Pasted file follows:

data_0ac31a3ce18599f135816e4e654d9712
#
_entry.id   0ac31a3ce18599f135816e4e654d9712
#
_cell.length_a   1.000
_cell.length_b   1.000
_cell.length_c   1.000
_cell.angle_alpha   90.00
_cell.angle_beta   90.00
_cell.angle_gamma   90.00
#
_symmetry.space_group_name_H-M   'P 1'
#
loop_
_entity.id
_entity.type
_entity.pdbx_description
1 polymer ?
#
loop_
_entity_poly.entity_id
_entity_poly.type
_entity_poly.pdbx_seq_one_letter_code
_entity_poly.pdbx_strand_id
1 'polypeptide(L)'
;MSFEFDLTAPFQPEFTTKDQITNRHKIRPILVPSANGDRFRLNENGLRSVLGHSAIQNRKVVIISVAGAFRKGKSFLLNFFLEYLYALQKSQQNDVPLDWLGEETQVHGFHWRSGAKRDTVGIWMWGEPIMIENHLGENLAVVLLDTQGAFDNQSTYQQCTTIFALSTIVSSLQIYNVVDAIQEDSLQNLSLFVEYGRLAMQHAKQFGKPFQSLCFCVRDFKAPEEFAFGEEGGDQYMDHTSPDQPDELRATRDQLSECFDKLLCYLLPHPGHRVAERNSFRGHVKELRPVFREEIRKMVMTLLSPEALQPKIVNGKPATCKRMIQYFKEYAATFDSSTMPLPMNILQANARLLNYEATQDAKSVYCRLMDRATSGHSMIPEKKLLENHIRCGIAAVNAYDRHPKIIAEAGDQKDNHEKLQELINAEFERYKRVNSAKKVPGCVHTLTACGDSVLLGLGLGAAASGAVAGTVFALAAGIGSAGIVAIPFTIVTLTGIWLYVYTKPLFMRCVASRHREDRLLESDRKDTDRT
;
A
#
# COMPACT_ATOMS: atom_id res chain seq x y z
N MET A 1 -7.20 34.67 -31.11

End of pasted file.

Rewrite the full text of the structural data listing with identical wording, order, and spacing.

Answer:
data_0ac31a3ce18599f135816e4e654d9712
#
_entry.id   0ac31a3ce18599f135816e4e654d9712
#
_cell.length_a   1.000
_cell.length_b   1.000
_cell.length_c   1.000
_cell.angle_alpha   90.00
_cell.angle_beta   90.00
_cell.angle_gamma   90.00
#
_symmetry.space_group_name_H-M   'P 1'
#
loop_
_entity.id
_entity.type
_entity.pdbx_description
1 polymer ?
#
loop_
_entity_poly.entity_id
_entity_poly.type
_entity_poly.pdbx_seq_one_letter_code
_entity_poly.pdbx_strand_id
1 'polypeptide(L)'
;MSFEFDLTAPFQPEFTTKDQITNRHKIRPILVPSANGDRFRLNENGLRSVLGHSAIQNRKVVIISVAGAFRKGKSFLLNFFLEYLYALQKSQQNDVPLDWLGEETQVHGFHWRSGAKRDTVGIWMWGEPIMIENHLGENLAVVLLDTQGAFDNQSTYQQCTTIFALSTIVSSLQIYNVVDAIQEDSLQNLSLFVEYGRLAMQHAKQFGKPFQSLCFCVRDFKAPEEFAFGEEGGDQYMDHTSPDQPDELRATRDQLSECFDKLLCYLLPHPGHRVAERNSFRGHVKELRPVFREEIRKMVMTLLSPEALQPKIVNGKPATCKRMIQYFKEYAATFDSSTMPLPMNILQANARLLNYEATQDAKSVYCRLMDRATSGHSMIPEKKLLENHIRCGIAAVNAYDRHPKIIAEAGDQKDNHEKLQELINAEFERYKRVNSAKKVPGCVHTLTACGDSVLLGLGLGAAASGAVAGTVFALAAGIGSAGIVAIPFTIVTLTGIWLYVYTKPLFMRCVASRHREDRLLESDRKDTDRT
;
A
#
# COMPACT_ATOMS: atom_id res chain seq x y z
N MET A 1 -7.20 34.67 -31.11